For example, if you’re a lawn care service, you may find yourself being asked about renovating gardens or adding new features, but you find it hard to get to that work or do it well because you’re focused on the mowing and lawn care which are your central services. Now, you may have the experience and equipment to make money at lawn renovations, over-seeding, aeration, dethatching, and compost applications. So instead of waiting for someone to ask about those services, you could start actively selling them. Then push the renos off to a design or gardening partner. You’ll be surprised at the increase you’ll see in the kind of work you love and are exceptionally good at once you start to promote it. Try this call-to-action (CTA), "Is your lawn lackluster and in need of a boost? Fall's the perfect time to renovate!"
The same applies to a company providing fine gardening services. Perhaps the bulk of your business is in small plantings, pruning, and bed maintenance, but you can renovate and edit gardens by transplanting, dividing and spreading plants. Why not actively sell that service to current and prospective clients as a perfect complement to what you already do? Try a simple call-to-action (CTA), such as “Is your garden overgrown and underperforming? Then it’s time for a garden edit!” You, too, will be pleasantly surprised at the interest you can create and the new business you can generate with the right CTA.
When things get busy it's easy to say "hey, I'll just hire more people," but sometimes that's not the answer. Believe me, I've "been there and done that" and had it bite me in the backside! Instead, solidify and optimize your current team. Ask them what’s working and what’s not. Identify specific fixes and improvements you can make to take advantage of what’s working and jumpstart areas that might be stalled.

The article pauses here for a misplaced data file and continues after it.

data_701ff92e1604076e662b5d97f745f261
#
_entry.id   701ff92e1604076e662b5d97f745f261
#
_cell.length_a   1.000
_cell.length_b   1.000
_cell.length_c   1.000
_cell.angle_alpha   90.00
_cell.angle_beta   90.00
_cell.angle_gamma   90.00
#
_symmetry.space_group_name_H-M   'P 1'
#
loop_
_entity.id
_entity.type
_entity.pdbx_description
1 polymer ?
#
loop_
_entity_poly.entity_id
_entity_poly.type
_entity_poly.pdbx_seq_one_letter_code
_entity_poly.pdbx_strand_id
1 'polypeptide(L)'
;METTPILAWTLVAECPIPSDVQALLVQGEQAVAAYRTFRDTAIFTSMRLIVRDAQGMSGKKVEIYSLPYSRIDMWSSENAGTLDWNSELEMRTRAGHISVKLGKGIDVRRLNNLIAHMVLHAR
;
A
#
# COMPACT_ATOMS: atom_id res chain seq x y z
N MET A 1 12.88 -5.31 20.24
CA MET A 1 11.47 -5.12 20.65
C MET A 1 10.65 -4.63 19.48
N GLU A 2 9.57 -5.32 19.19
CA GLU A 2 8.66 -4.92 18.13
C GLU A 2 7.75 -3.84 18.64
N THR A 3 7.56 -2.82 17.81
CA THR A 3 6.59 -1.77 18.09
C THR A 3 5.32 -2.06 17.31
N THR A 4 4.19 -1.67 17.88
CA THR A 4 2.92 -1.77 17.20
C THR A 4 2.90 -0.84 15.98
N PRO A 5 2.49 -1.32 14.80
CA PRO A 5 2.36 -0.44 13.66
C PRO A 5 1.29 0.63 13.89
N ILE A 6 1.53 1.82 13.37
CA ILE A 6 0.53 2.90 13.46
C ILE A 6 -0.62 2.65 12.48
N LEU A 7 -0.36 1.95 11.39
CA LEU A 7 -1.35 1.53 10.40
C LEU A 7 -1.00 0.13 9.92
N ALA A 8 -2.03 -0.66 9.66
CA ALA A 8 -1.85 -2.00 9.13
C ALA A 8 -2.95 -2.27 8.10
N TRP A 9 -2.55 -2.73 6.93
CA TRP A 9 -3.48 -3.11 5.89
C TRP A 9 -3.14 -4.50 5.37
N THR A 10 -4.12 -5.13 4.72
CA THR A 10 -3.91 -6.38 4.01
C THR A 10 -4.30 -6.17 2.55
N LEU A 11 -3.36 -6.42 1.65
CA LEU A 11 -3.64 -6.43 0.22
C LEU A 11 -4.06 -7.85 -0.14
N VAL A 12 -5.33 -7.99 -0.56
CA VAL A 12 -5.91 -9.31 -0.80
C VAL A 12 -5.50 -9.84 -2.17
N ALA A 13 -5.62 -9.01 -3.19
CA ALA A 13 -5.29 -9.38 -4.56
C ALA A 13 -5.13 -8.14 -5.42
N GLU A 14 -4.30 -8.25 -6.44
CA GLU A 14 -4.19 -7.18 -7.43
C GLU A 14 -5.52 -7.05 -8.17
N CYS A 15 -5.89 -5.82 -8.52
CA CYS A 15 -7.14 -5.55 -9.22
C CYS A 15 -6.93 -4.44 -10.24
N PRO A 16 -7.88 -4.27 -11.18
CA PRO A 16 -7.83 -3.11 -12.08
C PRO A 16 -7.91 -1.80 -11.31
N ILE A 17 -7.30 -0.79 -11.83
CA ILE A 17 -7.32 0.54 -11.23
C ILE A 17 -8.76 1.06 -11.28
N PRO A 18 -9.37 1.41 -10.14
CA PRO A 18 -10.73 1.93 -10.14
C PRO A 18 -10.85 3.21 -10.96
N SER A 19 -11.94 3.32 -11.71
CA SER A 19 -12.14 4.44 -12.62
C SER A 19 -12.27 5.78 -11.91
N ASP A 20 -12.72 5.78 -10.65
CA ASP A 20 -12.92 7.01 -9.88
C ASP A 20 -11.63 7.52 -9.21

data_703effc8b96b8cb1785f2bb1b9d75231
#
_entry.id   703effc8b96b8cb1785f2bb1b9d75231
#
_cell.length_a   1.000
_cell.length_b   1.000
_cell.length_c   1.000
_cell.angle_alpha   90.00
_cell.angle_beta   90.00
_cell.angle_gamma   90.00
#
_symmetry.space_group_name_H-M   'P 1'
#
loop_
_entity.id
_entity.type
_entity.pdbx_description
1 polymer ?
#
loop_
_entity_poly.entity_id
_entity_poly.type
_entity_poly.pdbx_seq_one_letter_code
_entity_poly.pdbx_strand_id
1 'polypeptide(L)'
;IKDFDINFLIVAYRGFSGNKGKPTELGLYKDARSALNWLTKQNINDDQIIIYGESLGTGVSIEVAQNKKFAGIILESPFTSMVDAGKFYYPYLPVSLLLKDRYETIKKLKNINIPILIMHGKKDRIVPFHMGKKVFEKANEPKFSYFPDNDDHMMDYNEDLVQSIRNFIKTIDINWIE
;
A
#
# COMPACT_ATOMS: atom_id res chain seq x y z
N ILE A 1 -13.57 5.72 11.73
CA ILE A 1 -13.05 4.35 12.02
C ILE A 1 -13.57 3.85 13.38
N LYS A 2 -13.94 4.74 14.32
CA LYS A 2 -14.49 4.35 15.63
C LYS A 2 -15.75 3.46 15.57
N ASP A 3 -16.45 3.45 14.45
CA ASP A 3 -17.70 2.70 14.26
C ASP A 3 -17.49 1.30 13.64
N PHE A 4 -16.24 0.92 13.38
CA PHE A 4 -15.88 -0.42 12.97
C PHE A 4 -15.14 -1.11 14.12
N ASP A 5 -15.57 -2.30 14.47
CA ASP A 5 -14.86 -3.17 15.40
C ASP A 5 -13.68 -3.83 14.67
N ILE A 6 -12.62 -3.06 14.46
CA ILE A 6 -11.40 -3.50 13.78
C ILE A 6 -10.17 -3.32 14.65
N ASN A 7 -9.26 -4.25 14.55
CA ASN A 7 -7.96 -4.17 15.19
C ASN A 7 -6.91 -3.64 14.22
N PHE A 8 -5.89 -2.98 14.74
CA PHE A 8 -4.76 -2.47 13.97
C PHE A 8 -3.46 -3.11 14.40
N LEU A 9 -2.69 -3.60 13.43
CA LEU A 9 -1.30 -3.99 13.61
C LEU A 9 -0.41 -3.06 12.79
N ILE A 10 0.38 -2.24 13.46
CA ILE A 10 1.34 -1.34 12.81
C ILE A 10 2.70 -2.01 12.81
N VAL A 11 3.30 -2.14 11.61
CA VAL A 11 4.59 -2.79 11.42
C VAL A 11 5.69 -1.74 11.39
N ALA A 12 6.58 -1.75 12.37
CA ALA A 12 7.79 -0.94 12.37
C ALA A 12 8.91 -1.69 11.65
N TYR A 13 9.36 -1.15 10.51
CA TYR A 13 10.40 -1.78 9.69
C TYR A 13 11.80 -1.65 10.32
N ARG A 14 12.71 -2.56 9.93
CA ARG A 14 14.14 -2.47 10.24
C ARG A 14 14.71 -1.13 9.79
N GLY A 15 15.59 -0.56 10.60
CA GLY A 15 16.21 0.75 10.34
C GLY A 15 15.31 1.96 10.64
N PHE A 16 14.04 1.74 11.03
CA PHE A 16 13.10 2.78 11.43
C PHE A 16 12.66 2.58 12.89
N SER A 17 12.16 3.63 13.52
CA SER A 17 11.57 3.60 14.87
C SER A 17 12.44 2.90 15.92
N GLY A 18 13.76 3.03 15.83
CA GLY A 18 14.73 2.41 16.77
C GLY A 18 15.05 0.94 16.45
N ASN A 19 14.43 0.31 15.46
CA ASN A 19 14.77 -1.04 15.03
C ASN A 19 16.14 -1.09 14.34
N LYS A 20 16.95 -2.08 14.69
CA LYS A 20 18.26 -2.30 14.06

As an owner, the idea of asking workers to tell you what’s not working might make you wince. Again, I’ve felt that fear, followed by the sting when the feedback isn’t what I’m expecting. However, that's precisely why this kind of questioning is useful. You can't fix what you don't know is broken. However, asking those kinds of tough questions can help solidify your team by demonstrating that you care about what they do and how it gets done. Sometimes the key is to take advantage of momentum is developing working teams within your company that can move the needle in the right direction. It could be hiring one new individual with a missing skill set – not just a bunch of warm bodies. It could be investing in one select piece of equipment to close a working gap. Sometimes a smart team, a single, skilled resource, or a piece of well-chosen equipment is just the action you need to take full advantage of a new influx of work. This is strategic growth.
Going back to our lawn care company example, that might mean purchasing an aerator and slice seeder and hiring someone to head up lawn renovations. Bam! You’ve just upped your game and catapulted your business to the next level by digging into a service you’re great at more deeply. For our fine gardening company, it might be sending a dedicated, motivated employee or two to advanced horticultural training or hiring someone with a specific skill set that may include horticulture and design to facilitate garden editing on your team. Taking advantage of momentum and building a better team by making relatively small, specific actions can yield exponentially greater results.